Galeti Tavas
Galeti Tavas
1 year ago

“”Globalisation was meant to enrich us culturally.””

WTF??? No it was not. It is to break the power and cohesion of sovereign nations and people to ultimately unite them under the control of the Global Elites.

From WikiLefty:

“The term “globalist” has been used as a pejorative in right-wing and far-right politics. For example, during the election and presidency of United States president Donald Trump, he and members of his administration used the term globalist on multiple occasions. The administration was accused of using the term as an antisemitic “dog-whistle”, to associate their critics with a Jewish conspiracy Followers of the (Qanon) use “The Cabal” to refer to a secret worldwide elite organisation who wish to undermine democracy and freedom, and implement their own globalist agendas.[25] “Globalists” has been used as a reference by Alex Jones to those who promote Covid-19 lockdowns, mask mandates, and forced vaccinations. In general the term is used by the right to mean an ideology that advocates strongly hierarchical, autocratic political ties binding all or most nations together, which threaten to obliterate national independence and that such ties are also heavily influenced by behind-the-scenes financial interests”

Which is lies as the Right likes Israel and Jewish people, it is the Left which dislikes them… But otherwise, well , OK, they make some points…

And, so, yes, movies are Globalism as they are Psy-ops to make us Woke, as in to undermine family, patriotism, Nationalism, Morality, and the West. The shows the writer lists as very good do not do this.

John Tyler
John Tyler
1 year ago

Surely it’s always been the same, though the terminology has changed. Audiences knew exactly what to expect in movies starring Buster Keaton, Fred Astaire, Marilyn Monroe, Clark Gable or Doris Day. Some studios specialised in romance, others Westerns or thrillers or musical and dance extravaganzas. Stars could be leased across studios, effectively selling the brand on a limited contract. Are today’s franchises not much the same as the old studios monopolies, though with greatly increased product spin-offs?

George Glashan
George Glashan
1 year ago

Does the Unherd community have any good recommendations for recent -ish original films? i think their are some good or at least interesting things that are coming out on streaming services if not in the cinema.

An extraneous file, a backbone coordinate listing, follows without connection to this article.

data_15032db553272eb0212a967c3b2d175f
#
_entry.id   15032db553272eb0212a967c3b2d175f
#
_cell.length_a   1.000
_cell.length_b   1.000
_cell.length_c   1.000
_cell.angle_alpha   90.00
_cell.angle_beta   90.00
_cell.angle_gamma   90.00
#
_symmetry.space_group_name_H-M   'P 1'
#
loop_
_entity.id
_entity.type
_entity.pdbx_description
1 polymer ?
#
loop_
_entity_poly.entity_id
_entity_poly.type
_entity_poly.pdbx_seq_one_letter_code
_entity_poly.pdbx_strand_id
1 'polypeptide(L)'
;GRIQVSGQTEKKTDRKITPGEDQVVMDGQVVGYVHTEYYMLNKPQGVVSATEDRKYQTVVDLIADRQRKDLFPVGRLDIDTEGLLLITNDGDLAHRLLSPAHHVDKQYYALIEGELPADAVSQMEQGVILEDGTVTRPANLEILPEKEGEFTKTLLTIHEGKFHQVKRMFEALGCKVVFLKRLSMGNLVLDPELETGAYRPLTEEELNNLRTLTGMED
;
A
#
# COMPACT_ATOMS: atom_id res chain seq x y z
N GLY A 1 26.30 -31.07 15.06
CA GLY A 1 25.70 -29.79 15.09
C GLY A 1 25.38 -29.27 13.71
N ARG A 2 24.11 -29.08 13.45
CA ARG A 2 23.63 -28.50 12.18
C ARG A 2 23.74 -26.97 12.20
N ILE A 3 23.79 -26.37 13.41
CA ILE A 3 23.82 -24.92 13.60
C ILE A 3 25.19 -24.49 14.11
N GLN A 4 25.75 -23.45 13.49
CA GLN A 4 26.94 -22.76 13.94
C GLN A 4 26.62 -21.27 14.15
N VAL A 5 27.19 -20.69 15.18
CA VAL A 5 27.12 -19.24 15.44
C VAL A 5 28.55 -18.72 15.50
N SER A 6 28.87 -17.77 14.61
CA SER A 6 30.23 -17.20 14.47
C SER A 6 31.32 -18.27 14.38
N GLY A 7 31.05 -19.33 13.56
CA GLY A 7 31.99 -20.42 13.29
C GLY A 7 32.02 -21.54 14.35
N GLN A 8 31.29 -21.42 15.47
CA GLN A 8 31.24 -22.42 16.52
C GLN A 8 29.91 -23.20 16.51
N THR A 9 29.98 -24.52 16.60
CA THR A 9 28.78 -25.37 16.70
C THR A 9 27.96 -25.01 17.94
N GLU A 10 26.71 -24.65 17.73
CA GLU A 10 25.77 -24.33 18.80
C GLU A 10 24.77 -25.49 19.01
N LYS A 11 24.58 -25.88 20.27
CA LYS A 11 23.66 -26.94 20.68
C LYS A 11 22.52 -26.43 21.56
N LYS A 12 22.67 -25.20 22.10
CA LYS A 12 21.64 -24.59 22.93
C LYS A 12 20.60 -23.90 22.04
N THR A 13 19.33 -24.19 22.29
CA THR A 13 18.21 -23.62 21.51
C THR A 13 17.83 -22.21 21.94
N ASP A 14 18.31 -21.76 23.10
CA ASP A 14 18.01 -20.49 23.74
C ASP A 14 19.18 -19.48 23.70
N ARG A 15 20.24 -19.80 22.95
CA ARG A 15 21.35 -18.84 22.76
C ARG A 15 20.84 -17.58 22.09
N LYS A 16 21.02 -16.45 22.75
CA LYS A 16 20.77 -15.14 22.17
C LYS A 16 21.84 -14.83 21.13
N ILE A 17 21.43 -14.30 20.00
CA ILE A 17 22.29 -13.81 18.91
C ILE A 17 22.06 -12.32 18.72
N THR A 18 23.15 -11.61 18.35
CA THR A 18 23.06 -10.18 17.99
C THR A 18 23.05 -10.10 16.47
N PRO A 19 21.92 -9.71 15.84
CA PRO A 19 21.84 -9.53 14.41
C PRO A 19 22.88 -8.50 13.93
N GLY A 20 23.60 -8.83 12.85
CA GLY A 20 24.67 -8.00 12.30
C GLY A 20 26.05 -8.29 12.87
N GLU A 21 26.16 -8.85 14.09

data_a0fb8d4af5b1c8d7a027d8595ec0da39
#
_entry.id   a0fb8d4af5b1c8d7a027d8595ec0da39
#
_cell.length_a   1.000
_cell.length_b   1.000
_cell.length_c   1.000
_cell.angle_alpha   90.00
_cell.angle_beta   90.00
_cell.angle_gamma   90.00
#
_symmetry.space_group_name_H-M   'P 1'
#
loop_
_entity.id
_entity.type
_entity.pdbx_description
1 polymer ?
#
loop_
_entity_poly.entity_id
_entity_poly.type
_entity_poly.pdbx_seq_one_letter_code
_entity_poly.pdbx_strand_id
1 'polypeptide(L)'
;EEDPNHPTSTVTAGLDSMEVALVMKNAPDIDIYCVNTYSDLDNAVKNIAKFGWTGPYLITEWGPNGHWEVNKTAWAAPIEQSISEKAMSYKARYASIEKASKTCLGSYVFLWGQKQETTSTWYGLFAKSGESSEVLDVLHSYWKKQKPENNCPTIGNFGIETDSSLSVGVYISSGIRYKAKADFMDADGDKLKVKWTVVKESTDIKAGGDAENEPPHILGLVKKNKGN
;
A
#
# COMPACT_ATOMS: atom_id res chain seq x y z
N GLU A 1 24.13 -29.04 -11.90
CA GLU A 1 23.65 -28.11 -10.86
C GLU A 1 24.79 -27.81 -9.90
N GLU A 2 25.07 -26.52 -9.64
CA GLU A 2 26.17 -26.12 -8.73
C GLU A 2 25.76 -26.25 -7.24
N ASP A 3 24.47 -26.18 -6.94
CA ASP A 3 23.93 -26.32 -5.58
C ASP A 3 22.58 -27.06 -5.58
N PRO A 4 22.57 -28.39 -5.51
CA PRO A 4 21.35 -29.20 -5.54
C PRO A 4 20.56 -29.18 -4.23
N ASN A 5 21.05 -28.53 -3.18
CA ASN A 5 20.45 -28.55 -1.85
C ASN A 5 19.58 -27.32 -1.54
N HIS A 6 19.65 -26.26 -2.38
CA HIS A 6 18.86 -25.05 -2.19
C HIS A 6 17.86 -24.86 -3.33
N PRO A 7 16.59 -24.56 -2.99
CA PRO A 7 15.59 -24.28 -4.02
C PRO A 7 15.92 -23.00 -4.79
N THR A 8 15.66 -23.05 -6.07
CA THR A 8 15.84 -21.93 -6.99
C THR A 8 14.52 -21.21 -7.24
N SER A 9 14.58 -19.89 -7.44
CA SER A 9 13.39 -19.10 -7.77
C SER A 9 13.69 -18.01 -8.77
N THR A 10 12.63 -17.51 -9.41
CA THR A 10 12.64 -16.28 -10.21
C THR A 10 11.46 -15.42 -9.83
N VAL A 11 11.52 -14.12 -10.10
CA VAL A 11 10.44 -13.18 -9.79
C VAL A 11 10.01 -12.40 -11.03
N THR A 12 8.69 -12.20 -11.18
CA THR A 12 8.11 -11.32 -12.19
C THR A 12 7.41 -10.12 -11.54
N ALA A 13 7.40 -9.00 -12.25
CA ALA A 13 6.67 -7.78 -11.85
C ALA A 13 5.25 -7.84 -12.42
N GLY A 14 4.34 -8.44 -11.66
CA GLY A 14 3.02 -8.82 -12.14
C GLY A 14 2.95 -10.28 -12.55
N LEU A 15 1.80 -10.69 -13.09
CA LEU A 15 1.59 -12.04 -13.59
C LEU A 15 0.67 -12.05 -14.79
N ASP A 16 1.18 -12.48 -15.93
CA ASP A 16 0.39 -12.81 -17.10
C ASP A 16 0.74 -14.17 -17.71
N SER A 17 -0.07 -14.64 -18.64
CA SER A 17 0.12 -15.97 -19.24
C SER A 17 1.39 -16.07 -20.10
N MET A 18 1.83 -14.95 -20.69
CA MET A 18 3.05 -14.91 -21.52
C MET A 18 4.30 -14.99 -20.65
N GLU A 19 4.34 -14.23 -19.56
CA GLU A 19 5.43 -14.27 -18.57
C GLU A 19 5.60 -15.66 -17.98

Last edited 1 year ago by George Glashan
George Glashan
George Glashan
1 year ago
Reply to  George Glashan

I’ll start the ball rolling.
Prospect ( amazon) a space / sci-fi western, a bit of a slow starter but once it picks up the build up to the finale and the score that accompany it are incredible.
The endless (was on netflix maybe gone now) two brothers who escaped a cult as children return to it as adults, again the score is brilliant for the tone of the story, very unsettling.
the empty man, (amazon but i think you need to pay extra for it) a mix of supernatural / pyschological murder mystery , hard to classify as its keeps jumping genre and its also sort of boring in part but then has really ingenious bits which make it very uneven to watch but more interesting than similar films.

Last edited 1 year ago by George Glashan
Cat Fan
Cat Fan
1 year ago
Reply to  George Glashan

I quite liked In the The Vast of the Night, an Amazon movie. The first twenty minutes were pretty bad but I thought it was interesting and atmospheric if you like The Twilight Zone (which I think the director tried to ape). I watched The Tomorrow War, also on Amazon and it was so-bad-it’s-good, I thought.
I haven’t seen it yet, but I look forward to seeing Last Night in Soho.

George Glashan
George Glashan
1 year ago
Reply to  Cat Fan

thanks ill check out Vast of the Night, lookslike my kind of film

Jon Redman
Jon Redman
1 year ago
Reply to  George Glashan

Too talky for me. No money for cinematography so a lot of relating the plot to camera.

William Murphy
William Murphy
1 year ago
Reply to  George Glashan

I loved “The Last Duel”. Spectacle, fascinating plot, intelligently shot and attention to period detail – such as Benefit of Clergy. But it sank quicker than the Titanic. $100m budget, $5m opening weekend. No wonder studios prefer to put big bucks into safe mega-sequels.

I liked “Dear Evan Hansen”, even though I am way over that age demographic. This is admittedly another “safe” approach – make the movie version of a story which has been a monster hit in book or stage format. Or, like “Beauty and the Beast”, the live action version of a story which was a smash hit as a cartoon.

George Glashan
George Glashan
1 year ago
Reply to  George Glashan

thanks T i didnt know there was another colour out of space so ill check that out

George Glashan
George Glashan
1 year ago
Reply to  George Glashan

thanks again T, yes im a big fan of the fountain, not sure ive ever really understood it but the finale with death is the road to awe from the score is incredible cinema

Jon Redman
Jon Redman
1 year ago
Reply to  George Glashan

Great challenge.
No, I can’t think of anything. The Next Three Days and Jack Reacher were sort of 6.5 out of 10; formula movies quite well played and executed but similar to things you’ve seen before, eg most films with Keanu or Jason in them..
The last 9/10 movie I saw was Memento which is nearly 25 years old. Arrival was quite interesting; about 7/10.
My only 10/10 moves are from the early 90s or earlier.

George Glashan
George Glashan
1 year ago
Reply to  Jon Redman

Memento is a classic, Nolans best imo, Arrival was a good scifi, i like that directors work i think he did Sicario also which is brilliant but maybe the bleakest story i’ve ever seen.

Sean Penley
Sean Penley
1 year ago
Reply to  George Glashan

You should probably watch “Hell or High Water” then. Same director/writer team, but less bleak. I did love “Sicario” too though.

ralph bell
ralph bell
1 year ago
Reply to  George Glashan

Squid is a massive hit and very interesting violent South Korean Netflix series. Parasite was a brilliant film from South Korea.
The USA film about living in a van: ‘Nomads’ and another beautiful classic Korean/American film about a family struggle through the eyes of a child: Minari
There are very few films I see at an independent cinema that I don’t enjoy tbh.

Aldo Maccione
Aldo Maccione
1 year ago
Reply to  George Glashan

The green knight – utterly strange, beautiful cinematography.

Ethniciodo Rodenydo
Ethniciodo Rodenydo
1 year ago

Well that’s one good thing its done